Lower East

it’s the blog

This is the blog for lower east & lower east lab. A mix of stuff from our design & communication world (things we do, things we have done, and things we experience and get inspired from) and news from our lab – where all kind of actions and experiments can happen – that be workshops, creative meetings, urban safaris (with focus on start up, architecture, design or food), and exhibitions, events, dinners and a lot more.

it’s cookbook design

Words from the designer, Helle Marietta

December 18, 2017


“Food that make people talk to each other, Camillo’s Kitchen”,

written by Jørgen Smidstrup, designed and illustrated by Helle Marietta.

The Camillo cookbook project has been an amazing “con amore” project for Jørgen and me and a big part of our lives for the last years. While Jørgen (aka Camillo) has been developing all the recipes and writing the book, I have been developing the design and the illustrations for the book and the visual identity for the Camillo’s Kitchen universe. During this process we have been, walking, talking, discussing, eating, traveling in Italy, France, Denmark, Spain and Sweden to get inspired from food markets, people, restaurants and coffee bars, from taste, smell, colours, atmosphere etc. We have placed ourselves in creative work camps in various places – a small stone house in Tuscany, a family hotel in Florence, an artist recidency in an old wooden house in Stockholm, our friends’ summerhouses in Denmark and of course in our Lower East Lab in Berlin.

It is a big book. The format is 20 x 27 cm – it has 352 pages, 145 recipes, 175 photos, hardcover – your big, solid friend in the kitchen. The book is an invitation into the Camillo universe – a joyful combination of recipes, helpful tips and tricks, stories and essays, photos and illustrations. First edition in the Danish.

The design of the book
My keyword for the design was to reflect the vibe of Jørgens writing, which is very  warm, relaxed and inviting, personal and with a sense of humour – as is the case with the recipes and the food – relaxed, easy going and meant to create an open and warm atmosphere between people. It is logical, uncomplicated and easy to follow the recipes. My aim was to create a design that is modern and functional with a personal, inviting and cozy atmosphere and an open and warm feeling to it.



Front cover. Hand drawn letters & hand cut illustrations by Helle Marietta. The title in English: “Food, that makes people talk to each other, Camillo’s Kitchen.”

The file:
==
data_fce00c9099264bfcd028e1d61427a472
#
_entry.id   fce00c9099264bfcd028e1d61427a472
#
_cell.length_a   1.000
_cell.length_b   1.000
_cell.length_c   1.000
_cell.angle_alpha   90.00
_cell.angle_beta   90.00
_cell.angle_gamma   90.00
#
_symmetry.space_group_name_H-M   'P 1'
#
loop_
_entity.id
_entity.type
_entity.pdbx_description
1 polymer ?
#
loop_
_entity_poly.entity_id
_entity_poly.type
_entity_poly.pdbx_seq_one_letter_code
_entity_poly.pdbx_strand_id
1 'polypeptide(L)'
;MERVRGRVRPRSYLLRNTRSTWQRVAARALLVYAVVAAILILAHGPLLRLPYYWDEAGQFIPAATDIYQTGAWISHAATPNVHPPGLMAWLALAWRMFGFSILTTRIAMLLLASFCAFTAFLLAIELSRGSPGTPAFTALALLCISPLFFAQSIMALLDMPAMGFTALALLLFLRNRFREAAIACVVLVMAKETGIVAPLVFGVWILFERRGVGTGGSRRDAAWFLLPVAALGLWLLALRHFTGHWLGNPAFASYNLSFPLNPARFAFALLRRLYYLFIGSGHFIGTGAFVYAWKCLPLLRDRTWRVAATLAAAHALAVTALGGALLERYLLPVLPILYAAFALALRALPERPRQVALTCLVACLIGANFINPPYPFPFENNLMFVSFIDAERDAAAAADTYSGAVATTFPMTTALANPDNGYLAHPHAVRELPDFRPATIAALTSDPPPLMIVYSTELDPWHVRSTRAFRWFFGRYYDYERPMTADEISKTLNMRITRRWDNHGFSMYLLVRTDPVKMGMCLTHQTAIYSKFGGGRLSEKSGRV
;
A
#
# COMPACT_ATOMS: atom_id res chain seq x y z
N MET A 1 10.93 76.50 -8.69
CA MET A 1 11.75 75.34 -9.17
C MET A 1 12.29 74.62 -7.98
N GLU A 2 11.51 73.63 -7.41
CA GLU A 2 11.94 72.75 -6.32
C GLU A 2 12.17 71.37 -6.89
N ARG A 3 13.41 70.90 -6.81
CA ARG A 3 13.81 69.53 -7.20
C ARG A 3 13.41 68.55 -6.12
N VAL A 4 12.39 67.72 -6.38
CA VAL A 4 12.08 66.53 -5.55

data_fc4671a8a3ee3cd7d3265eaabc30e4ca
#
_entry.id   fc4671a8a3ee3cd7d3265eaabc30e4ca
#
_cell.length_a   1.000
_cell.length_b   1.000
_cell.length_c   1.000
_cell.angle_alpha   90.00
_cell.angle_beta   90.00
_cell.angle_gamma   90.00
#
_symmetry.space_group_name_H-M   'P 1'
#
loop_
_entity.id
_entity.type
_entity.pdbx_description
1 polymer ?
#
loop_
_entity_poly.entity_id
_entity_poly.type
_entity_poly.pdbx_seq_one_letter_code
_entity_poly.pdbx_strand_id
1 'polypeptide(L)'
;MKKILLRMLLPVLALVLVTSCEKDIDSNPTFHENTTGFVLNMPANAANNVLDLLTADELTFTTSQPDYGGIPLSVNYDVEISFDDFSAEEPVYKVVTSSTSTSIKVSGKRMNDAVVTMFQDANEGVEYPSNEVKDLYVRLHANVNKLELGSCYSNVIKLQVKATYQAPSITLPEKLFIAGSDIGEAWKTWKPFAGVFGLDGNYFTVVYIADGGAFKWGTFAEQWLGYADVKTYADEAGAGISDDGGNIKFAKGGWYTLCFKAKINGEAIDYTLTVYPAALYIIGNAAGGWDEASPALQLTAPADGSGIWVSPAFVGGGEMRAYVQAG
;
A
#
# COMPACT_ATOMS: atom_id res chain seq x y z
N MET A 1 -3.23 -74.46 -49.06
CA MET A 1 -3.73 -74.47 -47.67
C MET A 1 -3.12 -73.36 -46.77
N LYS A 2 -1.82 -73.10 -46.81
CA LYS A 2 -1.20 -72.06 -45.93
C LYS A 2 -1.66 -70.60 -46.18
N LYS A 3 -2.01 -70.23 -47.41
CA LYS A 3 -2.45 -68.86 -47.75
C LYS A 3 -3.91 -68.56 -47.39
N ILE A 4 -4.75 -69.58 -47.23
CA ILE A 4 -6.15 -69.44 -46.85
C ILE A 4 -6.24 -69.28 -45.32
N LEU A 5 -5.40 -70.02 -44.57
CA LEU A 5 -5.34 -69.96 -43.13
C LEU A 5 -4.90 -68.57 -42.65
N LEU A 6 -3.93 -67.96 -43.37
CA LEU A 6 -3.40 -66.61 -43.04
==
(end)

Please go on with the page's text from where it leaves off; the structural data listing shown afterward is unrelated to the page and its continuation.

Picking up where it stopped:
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Camillo in the kitchen. Photo: Malthe Ivarsson.


I combined a modern typeface, Trade Gothic, with my own handdrawn font – drawn in black ink – used for the cover illustration and for the chapter headlines throughout the book. The colour palette is black & white, dusty green, light pink and a tiny splash of red. The dusty green is the main colour of the Camillo visual identity – the pink is the colour of the Palermo football team jersey, and both the city and the team is part of our story and has a big place in our hearts.

To divide the twelve chapters in the book visually I created illustrations for the title pages of each chapter – hand cut, free style illustrations. I created black raster patterns with different dot density and used them as a “colour” palette from dark to light. I cut out a lot of different object, personal things – “family members” from our kitchen – plates, pots and pans, kitchen utensils, plants, furniture etc., with help from our intern Juliana Toro. I combined different elements for each illustration and placed them on a light pink checkered background, which can remind us of shelf paper from our grandmothers kitchen cupboards or a squared paper notebook inviting us to maybe make our own notes and additions. The blackness of the illustrations corresponds with the solid black ink of the handdrawn letters in the headlines.



Ink sketches for the hand drawn font.



Hand cut illustrations in the making.



Recipe overview – spread.



Title spread for the Pasta & Pizza chapter, hand drawn font, hand cut illustrations, pink checkered background.


Different kinds of content